In the UK, Halloween is one of the most popular holidays. The UK’s Halloween industry is now worth more than £300 million, following Christmas and Easter as the third most lucrative festival. We know all about how we celebrate here; trick or treating, dressing up, pumpkin carving. But Halloween has now turned into something of a phenomenon across the world. The tradition which is thought to originate from Ireland, has now been adopted by many countries and has become part of their culture. Many countries also have their own equivalent of the celebration, so let’s look at some of the weird and wonderful ways people celebrate Halloween in different countries.
Cambodia’s equivalent of Halloween, P’chum Ben, is during December. During this time Buddhists honour their dead by bringing sweet sticky rice and beans wrapped in banana leaves to temples and gather with family and friends to hear music and speeches by monks.
On All Saints Day, Nov. 1, Catholic Germans honour the memory of saints and visit the graves of family members. From October 30 to November 8, Germans hide knives so returning spirits won’t be hurt by everyday knife movements.
In Salem, Massachusetts, on Hallowe’en you can take a stroll down candle-lit Witch Trial Trail, which leads you over the grounds of the 1692 witch trials. Practicing Witches have the tradition of a Magic Circle, where they come together to mourn the dead. This ritual takes place on Salem Common, the very same location as years past.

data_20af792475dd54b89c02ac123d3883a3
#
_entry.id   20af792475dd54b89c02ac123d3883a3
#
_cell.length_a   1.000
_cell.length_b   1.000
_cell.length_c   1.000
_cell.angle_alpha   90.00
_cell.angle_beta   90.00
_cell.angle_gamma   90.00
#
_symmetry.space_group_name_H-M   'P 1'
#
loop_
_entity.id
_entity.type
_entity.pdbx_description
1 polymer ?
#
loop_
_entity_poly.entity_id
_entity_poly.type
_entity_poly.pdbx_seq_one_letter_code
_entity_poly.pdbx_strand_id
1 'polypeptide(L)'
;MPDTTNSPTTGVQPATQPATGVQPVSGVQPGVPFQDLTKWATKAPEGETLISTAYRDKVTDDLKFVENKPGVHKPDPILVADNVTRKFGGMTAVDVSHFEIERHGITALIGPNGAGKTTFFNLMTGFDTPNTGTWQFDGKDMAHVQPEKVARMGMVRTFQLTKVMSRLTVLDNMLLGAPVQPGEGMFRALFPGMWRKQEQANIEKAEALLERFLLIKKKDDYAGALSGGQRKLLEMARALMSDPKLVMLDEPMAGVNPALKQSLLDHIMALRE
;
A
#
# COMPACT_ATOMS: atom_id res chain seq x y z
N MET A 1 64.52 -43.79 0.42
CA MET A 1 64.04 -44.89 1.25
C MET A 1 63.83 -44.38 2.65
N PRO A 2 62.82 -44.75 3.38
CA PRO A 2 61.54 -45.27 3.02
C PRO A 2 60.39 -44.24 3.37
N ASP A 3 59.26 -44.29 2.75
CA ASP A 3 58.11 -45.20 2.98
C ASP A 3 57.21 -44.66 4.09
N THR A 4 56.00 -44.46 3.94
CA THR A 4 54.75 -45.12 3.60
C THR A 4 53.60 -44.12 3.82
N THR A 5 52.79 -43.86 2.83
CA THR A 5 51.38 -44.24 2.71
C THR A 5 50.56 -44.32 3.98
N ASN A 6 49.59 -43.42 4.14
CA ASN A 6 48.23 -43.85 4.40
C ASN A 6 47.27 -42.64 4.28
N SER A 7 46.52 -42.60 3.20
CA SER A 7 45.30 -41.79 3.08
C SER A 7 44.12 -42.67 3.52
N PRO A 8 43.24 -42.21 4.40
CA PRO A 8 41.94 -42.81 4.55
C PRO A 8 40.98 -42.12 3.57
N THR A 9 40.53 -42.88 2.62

In Italy many Italian families make bean-shaped caked called Beans of the Dead. In southern Italy, families prepare a feast for the departed relatives, then go to church, leaving their homes open so spirits can feast.
In China Teng Chieh goes on at this time of year, their equivalent to Halloween. They gather up photographs of their family members who have passed and put food and water in front of them. They light up bonfires and lanterns to help with lighting the path they believe the spirits follow during Halloween.
6. Hong Kong
‘Yue Lan’ is the Halloween tradition that is celebrated in Hong Kong. This festival is known as the Hungry Ghosts Festival. They believe that the spirits roam around the world for up to around 24 hours.
In order to help comfort the ghosts that might be roaming, people burn pictures of money or fruit and believe that the images reach the ghosts and help them. If they believe a ghost might be angry then fires tend to be lit and gifts and food are placed as a peace offering.
In Japan they’ve only begun to celebrate Halloween in recent years, mainly due to American pop culture. They hold a parade in Kawasaki where nearly 4000 people stomp their way through Tokyo’s streets dressed up. And they certainly take this fancy dress seriously.
In Romania, the home of Dracula, the festivities evolve around Dracula and Transylvania. The Count’s home of Transylvania is a hub for Halloween enthusiasts and you can even go on tours of his castle and witness actors playing out Dracula inspired scenes.
Day of the dead or ‘Dia de Muertos’, is a big cause for celebration in Mexico, where the day is a public holiday. It focuses on gatherings on family and friends to pray for and remember friends and family members who have passed away.
Women typically dress up as Catrinas-Mexico’s dame of death. Traditions connected with the holiday include building private altars called ‘ofrendas’, honouring the deceased using sugar skulls, marigolds, and the favourite foods and beverages of the departed, and visiting graves with these as gifts.
How are you going to celebrate this year’s Halloween?
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